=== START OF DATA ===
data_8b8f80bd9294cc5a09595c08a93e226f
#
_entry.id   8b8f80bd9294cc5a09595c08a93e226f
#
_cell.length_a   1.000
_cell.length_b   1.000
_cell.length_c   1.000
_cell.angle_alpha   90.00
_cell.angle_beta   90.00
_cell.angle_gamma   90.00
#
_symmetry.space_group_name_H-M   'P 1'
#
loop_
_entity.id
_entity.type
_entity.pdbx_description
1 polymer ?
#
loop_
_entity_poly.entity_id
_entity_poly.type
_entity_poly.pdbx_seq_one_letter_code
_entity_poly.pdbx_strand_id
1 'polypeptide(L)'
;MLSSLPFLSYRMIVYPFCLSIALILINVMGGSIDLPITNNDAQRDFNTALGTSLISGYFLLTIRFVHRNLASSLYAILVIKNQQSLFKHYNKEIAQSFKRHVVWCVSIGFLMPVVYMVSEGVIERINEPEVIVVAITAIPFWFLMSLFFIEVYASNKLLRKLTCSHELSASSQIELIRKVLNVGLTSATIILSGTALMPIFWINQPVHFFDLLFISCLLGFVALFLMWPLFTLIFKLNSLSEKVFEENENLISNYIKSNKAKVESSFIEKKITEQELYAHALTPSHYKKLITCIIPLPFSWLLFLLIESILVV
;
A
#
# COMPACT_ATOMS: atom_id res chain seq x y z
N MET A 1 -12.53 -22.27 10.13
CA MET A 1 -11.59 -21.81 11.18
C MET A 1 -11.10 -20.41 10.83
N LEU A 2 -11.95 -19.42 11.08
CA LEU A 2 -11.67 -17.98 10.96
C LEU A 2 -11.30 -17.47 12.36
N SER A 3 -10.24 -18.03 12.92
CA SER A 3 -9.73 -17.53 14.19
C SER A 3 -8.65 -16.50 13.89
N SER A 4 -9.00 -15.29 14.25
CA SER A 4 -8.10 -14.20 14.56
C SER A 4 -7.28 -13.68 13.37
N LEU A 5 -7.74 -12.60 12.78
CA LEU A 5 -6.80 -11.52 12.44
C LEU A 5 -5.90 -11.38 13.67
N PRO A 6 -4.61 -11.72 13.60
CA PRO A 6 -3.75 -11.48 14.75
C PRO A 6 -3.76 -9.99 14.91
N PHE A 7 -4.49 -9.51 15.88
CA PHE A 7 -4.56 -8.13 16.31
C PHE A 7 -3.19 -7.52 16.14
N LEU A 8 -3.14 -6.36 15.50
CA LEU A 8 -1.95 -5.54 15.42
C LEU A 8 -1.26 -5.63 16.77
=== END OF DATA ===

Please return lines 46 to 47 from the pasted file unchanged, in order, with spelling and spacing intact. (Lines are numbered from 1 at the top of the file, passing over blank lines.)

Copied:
N PRO A 6 -4.61 -11.72 13.60
CA PRO A 6 -3.75 -11.48 14.75